Federal Crowdsourcing Community Responds to the COVID-19 Emergency
Federal agencies and citizen-solvers heed the call to fight the spread of the disease through rapidly scaled open innovation programs
On January 31, 2020, the Secretary of Health and Human Services (HHS) declared a public health emergency for the entire United States to aid the nation’s healthcare community in responding to the 2019 novel coronavirus (COVID-19).
In the weeks that followed, federal agencies and citizen-solvers alike heeded the call to fight the spread of this deadly disease, support healthcare workers on the frontline, and treat those stricken with COVID-19, through a vast number of rapidly scaled crowdsourcing and open innovation programs.
In today’s blog post, we examine how the Department of Defense (DoD), the Department of Health and Human Services (HHS), the Department of Veteran Affairs (VA), and the National Aeronautics and Space Administration (NASA) joined in the effort by spotlighting some of the hackathons, design challenges, and data modeling competitions that they have sponsored since the health crisis began.
Department of Defense (DoD)
In early April, the Army launched the xTech COVID-19 Ventilator Challenge, issuing a call to innovators across the country to develop a low-cost, readily manufacturable emergency ventilator. The service sought a mid-size model that was not as large and expensive as those found in hospitals, but still capable of providing support longer than ambulatory transport versions. In part one of this fast-tracked, two-phase competition, innovators were asked to submit brief documentation and a short video that outlined the proposed technology, its technical viability, human and clinical risk factors, and how quickly it could be produced.
Proposals that made it to the second round were awarded $5,000 each, with authors invited to virtually pitch concepts before an xTech COVID-19 panel of Army, medical, and manufacturing experts. On May 12, less than six weeks after the start of the competition, the Army announced the selection of five winning entries, each receiving $100,000 to develop a concept prototype with the possibility of a follow-on contract to support additional production and deployment.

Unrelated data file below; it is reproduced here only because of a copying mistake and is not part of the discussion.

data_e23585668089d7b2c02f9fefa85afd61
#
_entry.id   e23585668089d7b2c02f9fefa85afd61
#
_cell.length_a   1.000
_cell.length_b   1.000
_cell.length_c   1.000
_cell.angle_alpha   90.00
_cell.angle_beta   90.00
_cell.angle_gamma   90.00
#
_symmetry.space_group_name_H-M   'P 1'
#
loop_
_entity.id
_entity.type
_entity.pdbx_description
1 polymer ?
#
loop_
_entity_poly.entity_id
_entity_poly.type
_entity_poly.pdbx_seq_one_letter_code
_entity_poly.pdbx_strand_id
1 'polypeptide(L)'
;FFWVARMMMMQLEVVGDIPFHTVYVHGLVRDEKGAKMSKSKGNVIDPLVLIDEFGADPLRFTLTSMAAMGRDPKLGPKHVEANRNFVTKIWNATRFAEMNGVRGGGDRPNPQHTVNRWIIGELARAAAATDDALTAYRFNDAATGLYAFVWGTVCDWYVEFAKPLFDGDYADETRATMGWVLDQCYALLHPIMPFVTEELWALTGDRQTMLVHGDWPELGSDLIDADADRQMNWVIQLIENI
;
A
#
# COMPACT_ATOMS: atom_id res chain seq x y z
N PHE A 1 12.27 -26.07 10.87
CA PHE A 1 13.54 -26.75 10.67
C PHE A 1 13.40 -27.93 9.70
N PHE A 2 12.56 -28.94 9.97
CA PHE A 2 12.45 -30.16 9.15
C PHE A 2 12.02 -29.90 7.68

Department of Health and Human Services (HHS)
One of the first federal agencies to sponsor a pandemic-related competition was the Department of Health and Human Services (HHS). In late March, HHS’s Office of the National Coordination for Health Information Technology teamed up with a number of healthcare-focused organizations and businesses for the Pandemic Response Hackathon, a three-day virtual collaboration that connected technologists with public health experts, doctors, and healthcare organizations with one goal in mind—mitigating the spread of COVID-19. More than 2,000 participants submitted over 230 project ideas that addressed various challenges of the healthcare crisis, from public health information sharing to keeping health workers safe. In the end, 18 projects were recognized for the strength of their submissions and will receive support to bring their product recommendations to market and implementation as quickly as possible.
Another consequence of the ongoing pandemic is the increased isolation and loneliness that comes with physical distancing to slow the spread of COVID-19, an aftereffect that takes a disproportionate toll on the health and safety of already at-risk populations such as older adults, people with disabilities, and veterans. Given the need to help all three groups feel socially engaged and connected to families, friends, communities and activities of interest, HHS’s Administration for Community Living—in partnership with the Federal Communications Commission, the Department of Veterans Affairs and the White House Office of Science and Technology Policy—recently launched the Mobilizing and Empowering the Nation and Technology to Address Loneliness & social isolation (MENTAL) Health Innovation Challenge.
The challenge is seeking solutions that assess socially isolated individuals and match them with appropriate technology tools and social engagement programming that best meet their needs. The challenge will compete in two phases with cash prizes awarded in each phase. The total prize award available is $750,000. The top two contenders will be asked to present their solution at CES 2021 and the winner will be announced at that Las Vegas event in early January 2021. The winning solution will become part of a public-private campaign to reach up to 10 million socially isolated older adults, people with disabilities, racial and minority populations and Veterans.
Department of Veterans Affairs (VA)